A microfinance provider in Karnataka has been selected alongside seven other organisations from Peru, Indonesia, Cambodia and Afghanistan as a finalist for the Ashden Awards, the world’s leading green energy prize.
The finalists will compete for over £120,000 pound prize, with the winners to be announced at a prestigious ceremony in London on May 30. Shri Kshethra Dharmasthala Rural Development Project in Karnataka is a prime example of the vital role a well-run microfinance organisation can play in meeting the poor’s energy needs.
The NGO provides affordable loans to families in the area, helping them buy renewable energy systems that improve their quality of life. Key to the success of this highly replicable programme, which has so far provided nearly 20,000 energy loans, are well-run self-help groups that help people make informed choices on what energy products they buy.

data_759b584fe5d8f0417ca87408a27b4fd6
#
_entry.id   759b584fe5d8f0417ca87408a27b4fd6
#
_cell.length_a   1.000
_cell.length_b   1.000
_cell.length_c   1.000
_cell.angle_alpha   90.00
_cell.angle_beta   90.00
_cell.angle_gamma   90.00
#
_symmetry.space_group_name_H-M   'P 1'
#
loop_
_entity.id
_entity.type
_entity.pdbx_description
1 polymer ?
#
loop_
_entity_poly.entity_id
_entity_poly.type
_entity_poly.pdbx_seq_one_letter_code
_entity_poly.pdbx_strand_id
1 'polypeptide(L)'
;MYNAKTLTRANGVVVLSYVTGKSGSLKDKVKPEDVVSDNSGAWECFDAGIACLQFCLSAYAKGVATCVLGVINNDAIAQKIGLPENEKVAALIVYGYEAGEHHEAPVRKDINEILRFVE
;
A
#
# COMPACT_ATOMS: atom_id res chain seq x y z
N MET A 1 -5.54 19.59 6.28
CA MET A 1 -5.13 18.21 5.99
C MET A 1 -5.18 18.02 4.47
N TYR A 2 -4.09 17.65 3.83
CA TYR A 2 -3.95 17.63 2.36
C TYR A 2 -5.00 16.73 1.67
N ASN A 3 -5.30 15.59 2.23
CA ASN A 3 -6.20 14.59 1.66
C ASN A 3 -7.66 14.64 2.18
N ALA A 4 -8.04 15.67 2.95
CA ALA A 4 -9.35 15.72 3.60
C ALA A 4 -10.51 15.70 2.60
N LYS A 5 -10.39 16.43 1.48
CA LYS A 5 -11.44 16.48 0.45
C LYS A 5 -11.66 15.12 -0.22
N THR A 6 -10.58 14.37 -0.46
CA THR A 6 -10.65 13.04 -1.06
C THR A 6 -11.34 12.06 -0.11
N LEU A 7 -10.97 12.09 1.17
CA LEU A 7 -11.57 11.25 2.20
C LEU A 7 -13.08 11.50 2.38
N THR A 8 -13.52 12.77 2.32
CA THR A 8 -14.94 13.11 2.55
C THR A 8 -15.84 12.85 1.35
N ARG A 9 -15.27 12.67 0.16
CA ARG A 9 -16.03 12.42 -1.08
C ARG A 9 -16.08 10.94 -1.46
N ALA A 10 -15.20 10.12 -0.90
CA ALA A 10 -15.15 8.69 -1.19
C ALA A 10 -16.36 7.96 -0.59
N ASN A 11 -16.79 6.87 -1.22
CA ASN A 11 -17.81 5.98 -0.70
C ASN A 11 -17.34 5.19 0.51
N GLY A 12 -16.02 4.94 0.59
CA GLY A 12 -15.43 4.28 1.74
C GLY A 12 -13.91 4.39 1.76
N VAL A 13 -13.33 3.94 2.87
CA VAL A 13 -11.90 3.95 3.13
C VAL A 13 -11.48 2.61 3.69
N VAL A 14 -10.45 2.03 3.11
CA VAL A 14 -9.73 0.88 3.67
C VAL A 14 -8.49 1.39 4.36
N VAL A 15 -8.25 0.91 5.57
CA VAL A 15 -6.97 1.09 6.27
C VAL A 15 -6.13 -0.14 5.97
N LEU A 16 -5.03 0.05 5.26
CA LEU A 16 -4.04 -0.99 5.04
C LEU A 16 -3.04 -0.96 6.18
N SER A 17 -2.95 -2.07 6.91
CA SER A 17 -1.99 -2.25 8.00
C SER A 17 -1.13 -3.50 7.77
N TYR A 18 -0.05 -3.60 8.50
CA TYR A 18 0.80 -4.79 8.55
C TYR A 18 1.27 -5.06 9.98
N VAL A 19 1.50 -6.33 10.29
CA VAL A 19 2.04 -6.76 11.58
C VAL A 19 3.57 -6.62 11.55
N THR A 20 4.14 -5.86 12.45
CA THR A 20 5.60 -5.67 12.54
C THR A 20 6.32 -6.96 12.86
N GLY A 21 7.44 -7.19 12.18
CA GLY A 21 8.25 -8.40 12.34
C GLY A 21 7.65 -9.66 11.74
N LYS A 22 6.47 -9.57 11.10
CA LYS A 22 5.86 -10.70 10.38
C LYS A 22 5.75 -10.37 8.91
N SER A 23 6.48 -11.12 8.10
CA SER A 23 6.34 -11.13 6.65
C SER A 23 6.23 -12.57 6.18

Founder Director of Ashden Sarah Butler-Sloss said: “Ensuring the poor have access to finance for sustainable energy technology will be a key factor in achieving the UN’s goal of ensuring universal access to modern energy services by 2030.”
“SKDRDP is a perfect example of how a well-run microfinance organisation, which encourages people to take responsibility for their finances, can play a major role towards achieving this aim,” Butler-Sloss said.
The Ashden Awards were founded in 2001 to encourage the greater use of local sustainable energy to address climate change and alleviate poverty.
Since then award winners have improved the lives of 33 million people worldwide, saving over 4 million tonnes of CO2 every year. Some 1.4 billion people around the world lack access to modern energy, while 3 billion rely on ‘traditional biomass’ and coal as their main fuel sources.
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These would come up in Kerala, Karnataka, Tamil Nadu and Maharashtra